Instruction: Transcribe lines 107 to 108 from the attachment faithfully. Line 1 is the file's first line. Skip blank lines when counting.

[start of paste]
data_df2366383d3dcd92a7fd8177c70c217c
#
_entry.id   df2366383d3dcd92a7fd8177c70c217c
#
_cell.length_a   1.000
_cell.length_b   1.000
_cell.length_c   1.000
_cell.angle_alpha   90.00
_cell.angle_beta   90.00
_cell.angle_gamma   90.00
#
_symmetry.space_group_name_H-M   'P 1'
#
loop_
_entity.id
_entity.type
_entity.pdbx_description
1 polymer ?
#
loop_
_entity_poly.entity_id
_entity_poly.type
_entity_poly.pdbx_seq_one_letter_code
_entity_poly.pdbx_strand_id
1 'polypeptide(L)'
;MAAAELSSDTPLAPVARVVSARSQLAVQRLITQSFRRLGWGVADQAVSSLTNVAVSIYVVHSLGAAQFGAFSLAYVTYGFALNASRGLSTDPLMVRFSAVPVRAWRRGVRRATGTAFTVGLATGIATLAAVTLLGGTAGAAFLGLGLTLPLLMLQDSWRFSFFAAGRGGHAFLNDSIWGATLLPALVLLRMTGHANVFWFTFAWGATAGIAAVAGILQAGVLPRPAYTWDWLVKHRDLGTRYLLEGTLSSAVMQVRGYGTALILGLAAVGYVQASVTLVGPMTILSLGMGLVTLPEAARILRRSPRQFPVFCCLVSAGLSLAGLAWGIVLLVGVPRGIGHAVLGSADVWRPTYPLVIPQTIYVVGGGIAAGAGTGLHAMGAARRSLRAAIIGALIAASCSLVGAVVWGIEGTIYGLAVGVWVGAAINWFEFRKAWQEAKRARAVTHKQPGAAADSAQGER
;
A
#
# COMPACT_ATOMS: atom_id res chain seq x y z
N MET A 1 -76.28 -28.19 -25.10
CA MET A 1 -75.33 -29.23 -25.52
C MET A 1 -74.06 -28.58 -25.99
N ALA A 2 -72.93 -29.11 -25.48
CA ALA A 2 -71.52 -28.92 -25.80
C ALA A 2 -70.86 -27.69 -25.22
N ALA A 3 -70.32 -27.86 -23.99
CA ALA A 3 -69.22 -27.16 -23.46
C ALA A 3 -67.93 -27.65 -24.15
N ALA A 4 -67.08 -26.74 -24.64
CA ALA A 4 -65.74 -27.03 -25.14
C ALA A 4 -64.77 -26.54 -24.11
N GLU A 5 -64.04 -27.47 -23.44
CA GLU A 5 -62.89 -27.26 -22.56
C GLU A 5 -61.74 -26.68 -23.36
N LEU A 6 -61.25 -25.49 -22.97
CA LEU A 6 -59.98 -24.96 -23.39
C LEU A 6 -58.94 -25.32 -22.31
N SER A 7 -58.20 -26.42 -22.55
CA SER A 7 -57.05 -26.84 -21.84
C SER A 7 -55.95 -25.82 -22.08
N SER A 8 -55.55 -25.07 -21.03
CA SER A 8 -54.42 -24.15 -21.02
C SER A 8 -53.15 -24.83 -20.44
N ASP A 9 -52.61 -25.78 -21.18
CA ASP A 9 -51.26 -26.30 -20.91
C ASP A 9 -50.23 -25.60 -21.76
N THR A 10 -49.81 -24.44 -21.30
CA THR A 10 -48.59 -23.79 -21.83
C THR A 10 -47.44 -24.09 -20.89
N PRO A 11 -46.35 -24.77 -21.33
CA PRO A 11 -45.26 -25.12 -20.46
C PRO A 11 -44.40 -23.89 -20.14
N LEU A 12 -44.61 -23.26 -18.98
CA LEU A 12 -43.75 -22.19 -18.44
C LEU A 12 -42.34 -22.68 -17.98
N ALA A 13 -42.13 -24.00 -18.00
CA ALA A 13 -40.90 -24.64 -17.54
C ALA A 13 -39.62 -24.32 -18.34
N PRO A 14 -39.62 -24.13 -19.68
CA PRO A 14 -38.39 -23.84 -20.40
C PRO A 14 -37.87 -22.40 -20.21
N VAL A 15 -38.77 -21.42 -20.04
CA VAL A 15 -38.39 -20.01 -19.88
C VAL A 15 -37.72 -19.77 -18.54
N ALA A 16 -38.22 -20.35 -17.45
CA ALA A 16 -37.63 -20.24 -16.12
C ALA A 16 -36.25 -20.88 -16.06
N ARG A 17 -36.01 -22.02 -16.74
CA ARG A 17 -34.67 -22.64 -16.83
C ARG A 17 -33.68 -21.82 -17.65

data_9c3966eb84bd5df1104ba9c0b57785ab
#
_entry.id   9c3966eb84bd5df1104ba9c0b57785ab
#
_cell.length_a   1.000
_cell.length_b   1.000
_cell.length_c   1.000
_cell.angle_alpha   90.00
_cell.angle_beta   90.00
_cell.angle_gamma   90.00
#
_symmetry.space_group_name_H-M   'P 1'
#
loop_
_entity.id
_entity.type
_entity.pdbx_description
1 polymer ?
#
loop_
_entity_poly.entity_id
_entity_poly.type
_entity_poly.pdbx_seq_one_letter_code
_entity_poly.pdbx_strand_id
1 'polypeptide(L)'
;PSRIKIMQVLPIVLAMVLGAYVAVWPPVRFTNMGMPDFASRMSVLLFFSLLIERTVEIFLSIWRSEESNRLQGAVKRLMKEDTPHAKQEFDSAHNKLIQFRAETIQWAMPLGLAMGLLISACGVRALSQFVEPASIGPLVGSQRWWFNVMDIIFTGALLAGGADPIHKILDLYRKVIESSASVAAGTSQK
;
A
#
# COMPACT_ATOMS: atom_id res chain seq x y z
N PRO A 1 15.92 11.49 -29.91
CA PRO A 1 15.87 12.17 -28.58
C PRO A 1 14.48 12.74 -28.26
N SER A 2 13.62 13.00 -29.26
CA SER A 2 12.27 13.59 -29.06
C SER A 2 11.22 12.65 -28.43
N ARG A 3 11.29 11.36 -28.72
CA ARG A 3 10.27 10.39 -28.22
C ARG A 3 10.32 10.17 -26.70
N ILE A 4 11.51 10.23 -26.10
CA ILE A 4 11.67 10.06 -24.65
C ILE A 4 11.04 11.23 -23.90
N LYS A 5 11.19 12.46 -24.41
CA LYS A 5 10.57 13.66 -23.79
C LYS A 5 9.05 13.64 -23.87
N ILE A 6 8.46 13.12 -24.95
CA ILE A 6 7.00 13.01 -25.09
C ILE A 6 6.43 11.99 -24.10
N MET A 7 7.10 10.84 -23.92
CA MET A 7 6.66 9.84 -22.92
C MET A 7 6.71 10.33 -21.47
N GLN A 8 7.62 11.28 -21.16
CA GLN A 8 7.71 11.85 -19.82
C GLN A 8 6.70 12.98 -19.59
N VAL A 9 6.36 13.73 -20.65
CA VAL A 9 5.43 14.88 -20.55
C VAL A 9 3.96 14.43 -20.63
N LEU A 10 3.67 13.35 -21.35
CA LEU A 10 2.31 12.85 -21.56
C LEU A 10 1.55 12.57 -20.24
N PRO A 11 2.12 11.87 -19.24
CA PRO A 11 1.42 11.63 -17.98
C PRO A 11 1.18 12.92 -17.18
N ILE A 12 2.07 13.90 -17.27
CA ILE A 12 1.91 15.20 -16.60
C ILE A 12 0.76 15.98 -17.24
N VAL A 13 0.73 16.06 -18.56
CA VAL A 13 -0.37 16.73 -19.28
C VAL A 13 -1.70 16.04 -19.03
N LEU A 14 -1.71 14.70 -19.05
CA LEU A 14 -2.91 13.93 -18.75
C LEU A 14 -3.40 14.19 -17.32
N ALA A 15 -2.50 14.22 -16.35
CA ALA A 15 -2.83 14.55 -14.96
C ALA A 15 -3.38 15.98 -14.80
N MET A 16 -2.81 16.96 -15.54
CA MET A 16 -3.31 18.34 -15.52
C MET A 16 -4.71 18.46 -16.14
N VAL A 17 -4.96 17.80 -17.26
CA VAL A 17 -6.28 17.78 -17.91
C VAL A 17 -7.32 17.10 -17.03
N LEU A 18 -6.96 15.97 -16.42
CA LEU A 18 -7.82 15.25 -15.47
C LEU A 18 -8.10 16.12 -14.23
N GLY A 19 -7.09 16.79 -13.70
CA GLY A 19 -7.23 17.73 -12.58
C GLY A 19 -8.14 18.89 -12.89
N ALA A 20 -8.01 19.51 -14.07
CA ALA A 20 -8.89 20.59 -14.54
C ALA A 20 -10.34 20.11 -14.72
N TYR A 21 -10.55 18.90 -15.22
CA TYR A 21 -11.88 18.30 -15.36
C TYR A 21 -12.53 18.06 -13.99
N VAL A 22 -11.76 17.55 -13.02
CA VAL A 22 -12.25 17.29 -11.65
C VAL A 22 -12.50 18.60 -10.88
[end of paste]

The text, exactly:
;PSRIKIMQVLPIVLAMVLGAYVAVWPPVRFTNMGMPDFASRMSVLLFFSLLIERTVEIFLSIWRSEESNRLQGAVKRLMKEDTPHAKQEFDSAHNKLIQFRAETIQWAMPLGLAMGLLISACGVRALSQFVEPASIGPLVGSQRWWFNVMDIIFTGALLAGGADPIHKILDLYRKVIESSASVAAGTSQK
;